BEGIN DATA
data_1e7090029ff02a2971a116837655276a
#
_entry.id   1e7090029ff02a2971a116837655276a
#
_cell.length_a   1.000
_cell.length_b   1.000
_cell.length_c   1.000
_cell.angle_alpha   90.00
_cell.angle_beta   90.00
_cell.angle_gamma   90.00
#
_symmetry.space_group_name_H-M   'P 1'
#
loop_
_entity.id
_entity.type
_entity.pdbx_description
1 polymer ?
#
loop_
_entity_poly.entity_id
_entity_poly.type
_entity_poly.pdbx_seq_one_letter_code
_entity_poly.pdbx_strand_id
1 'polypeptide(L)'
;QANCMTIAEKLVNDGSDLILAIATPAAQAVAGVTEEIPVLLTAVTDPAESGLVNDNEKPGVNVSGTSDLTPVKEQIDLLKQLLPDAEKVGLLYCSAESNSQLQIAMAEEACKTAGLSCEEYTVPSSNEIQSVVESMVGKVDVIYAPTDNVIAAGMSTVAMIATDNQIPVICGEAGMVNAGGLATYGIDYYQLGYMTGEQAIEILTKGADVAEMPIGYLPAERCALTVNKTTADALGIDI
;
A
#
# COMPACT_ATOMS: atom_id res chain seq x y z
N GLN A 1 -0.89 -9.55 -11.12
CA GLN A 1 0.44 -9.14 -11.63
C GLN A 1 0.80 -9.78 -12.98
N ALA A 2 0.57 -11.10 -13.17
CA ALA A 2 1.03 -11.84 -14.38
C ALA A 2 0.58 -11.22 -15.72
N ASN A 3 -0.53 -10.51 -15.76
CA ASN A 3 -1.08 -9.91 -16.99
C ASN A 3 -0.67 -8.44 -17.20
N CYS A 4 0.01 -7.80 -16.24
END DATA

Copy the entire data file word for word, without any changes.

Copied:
data_1e7090029ff02a2971a116837655276a
#
_entry.id   1e7090029ff02a2971a116837655276a
#
_cell.length_a   1.000
_cell.length_b   1.000
_cell.length_c   1.000
_cell.angle_alpha   90.00
_cell.angle_beta   90.00
_cell.angle_gamma   90.00
#
_symmetry.space_group_name_H-M   'P 1'
#
loop_
_entity.id
_entity.type
_entity.pdbx_description
1 polymer ?
#
loop_
_entity_poly.entity_id
_entity_poly.type
_entity_poly.pdbx_seq_one_letter_code
_entity_poly.pdbx_strand_id
1 'polypeptide(L)'
;QANCMTIAEKLVNDGSDLILAIATPAAQAVAGVTEEIPVLLTAVTDPAESGLVNDNEKPGVNVSGTSDLTPVKEQIDLLKQLLPDAEKVGLLYCSAESNSQLQIAMAEEACKTAGLSCEEYTVPSSNEIQSVVESMVGKVDVIYAPTDNVIAAGMSTVAMIATDNQIPVICGEAGMVNAGGLATYGIDYYQLGYMTGEQAIEILTKGADVAEMPIGYLPAERCALTVNKTTADALGIDI
;
A
#
# COMPACT_ATOMS: atom_id res chain seq x y z
N GLN A 1 -0.89 -9.55 -11.12
CA GLN A 1 0.44 -9.14 -11.63
C GLN A 1 0.80 -9.78 -12.98
N ALA A 2 0.57 -11.10 -13.17
CA ALA A 2 1.03 -11.84 -14.38
C ALA A 2 0.58 -11.22 -15.72
N ASN A 3 -0.53 -10.51 -15.76
CA ASN A 3 -1.08 -9.91 -16.99
C ASN A 3 -0.67 -8.44 -17.20
N CYS A 4 0.01 -7.80 -16.24